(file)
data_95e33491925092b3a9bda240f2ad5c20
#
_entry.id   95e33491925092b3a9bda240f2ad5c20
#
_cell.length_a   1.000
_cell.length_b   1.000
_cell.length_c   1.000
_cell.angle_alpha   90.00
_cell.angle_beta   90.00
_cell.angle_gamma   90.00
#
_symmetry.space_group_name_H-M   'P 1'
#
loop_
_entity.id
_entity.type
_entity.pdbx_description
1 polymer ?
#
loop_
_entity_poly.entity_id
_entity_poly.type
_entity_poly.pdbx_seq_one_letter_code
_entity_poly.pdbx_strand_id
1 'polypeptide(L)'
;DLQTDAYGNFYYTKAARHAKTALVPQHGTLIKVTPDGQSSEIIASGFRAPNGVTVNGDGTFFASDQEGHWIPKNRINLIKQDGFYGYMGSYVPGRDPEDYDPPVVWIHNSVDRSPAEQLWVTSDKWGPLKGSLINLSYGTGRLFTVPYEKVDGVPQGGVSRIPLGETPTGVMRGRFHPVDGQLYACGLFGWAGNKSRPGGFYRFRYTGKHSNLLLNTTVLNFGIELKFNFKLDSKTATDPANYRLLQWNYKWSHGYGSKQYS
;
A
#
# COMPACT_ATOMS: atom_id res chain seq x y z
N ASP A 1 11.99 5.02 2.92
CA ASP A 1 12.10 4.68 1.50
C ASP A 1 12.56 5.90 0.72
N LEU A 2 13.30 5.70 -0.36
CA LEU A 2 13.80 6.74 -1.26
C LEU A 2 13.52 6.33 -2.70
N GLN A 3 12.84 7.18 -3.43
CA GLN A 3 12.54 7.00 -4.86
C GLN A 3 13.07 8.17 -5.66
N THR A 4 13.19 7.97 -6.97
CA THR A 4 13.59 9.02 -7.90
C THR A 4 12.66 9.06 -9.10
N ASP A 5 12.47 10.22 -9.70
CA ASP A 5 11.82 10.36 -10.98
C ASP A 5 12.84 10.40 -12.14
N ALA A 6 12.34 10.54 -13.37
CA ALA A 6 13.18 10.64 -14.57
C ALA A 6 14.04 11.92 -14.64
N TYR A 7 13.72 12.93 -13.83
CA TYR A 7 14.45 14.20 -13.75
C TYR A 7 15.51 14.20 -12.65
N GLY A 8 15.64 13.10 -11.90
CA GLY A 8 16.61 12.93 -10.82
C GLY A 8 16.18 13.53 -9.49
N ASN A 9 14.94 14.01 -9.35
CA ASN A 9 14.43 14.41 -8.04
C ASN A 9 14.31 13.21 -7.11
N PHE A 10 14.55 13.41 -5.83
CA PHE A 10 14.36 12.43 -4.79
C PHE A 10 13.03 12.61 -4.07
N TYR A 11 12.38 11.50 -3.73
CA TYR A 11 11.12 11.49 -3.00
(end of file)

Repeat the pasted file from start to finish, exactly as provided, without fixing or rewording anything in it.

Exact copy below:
data_95e33491925092b3a9bda240f2ad5c20
#
_entry.id   95e33491925092b3a9bda240f2ad5c20
#
_cell.length_a   1.000
_cell.length_b   1.000
_cell.length_c   1.000
_cell.angle_alpha   90.00
_cell.angle_beta   90.00
_cell.angle_gamma   90.00
#
_symmetry.space_group_name_H-M   'P 1'
#
loop_
_entity.id
_entity.type
_entity.pdbx_description
1 polymer ?
#
loop_
_entity_poly.entity_id
_entity_poly.type
_entity_poly.pdbx_seq_one_letter_code
_entity_poly.pdbx_strand_id
1 'polypeptide(L)'
;DLQTDAYGNFYYTKAARHAKTALVPQHGTLIKVTPDGQSSEIIASGFRAPNGVTVNGDGTFFASDQEGHWIPKNRINLIKQDGFYGYMGSYVPGRDPEDYDPPVVWIHNSVDRSPAEQLWVTSDKWGPLKGSLINLSYGTGRLFTVPYEKVDGVPQGGVSRIPLGETPTGVMRGRFHPVDGQLYACGLFGWAGNKSRPGGFYRFRYTGKHSNLLLNTTVLNFGIELKFNFKLDSKTATDPANYRLLQWNYKWSHGYGSKQYS
;
A
#
# COMPACT_ATOMS: atom_id res chain seq x y z
N ASP A 1 11.99 5.02 2.92
CA ASP A 1 12.10 4.68 1.50
C ASP A 1 12.56 5.90 0.72
N LEU A 2 13.30 5.70 -0.36
CA LEU A 2 13.80 6.74 -1.26
C LEU A 2 13.52 6.33 -2.70
N GLN A 3 12.84 7.18 -3.43
CA GLN A 3 12.54 7.00 -4.86
C GLN A 3 13.07 8.17 -5.66
N THR A 4 13.19 7.97 -6.97
CA THR A 4 13.59 9.02 -7.90
C THR A 4 12.66 9.06 -9.10
N ASP A 5 12.47 10.22 -9.70
CA ASP A 5 11.82 10.36 -10.98
C ASP A 5 12.84 10.40 -12.14
N ALA A 6 12.34 10.54 -13.37
CA ALA A 6 13.18 10.64 -14.57
C ALA A 6 14.04 11.92 -14.64
N TYR A 7 13.72 12.93 -13.83
CA TYR A 7 14.45 14.20 -13.75
C TYR A 7 15.51 14.20 -12.65
N GLY A 8 15.64 13.10 -11.90
CA GLY A 8 16.61 12.93 -10.82
C GLY A 8 16.18 13.53 -9.49
N ASN A 9 14.94 14.01 -9.35
CA ASN A 9 14.43 14.41 -8.04
C ASN A 9 14.31 13.21 -7.11
N PHE A 10 14.55 13.41 -5.83
CA PHE A 10 14.36 12.43 -4.79
C PHE A 10 13.03 12.61 -4.07
N TYR A 11 12.38 11.50 -3.73
CA TYR A 11 11.12 11.49 -3.00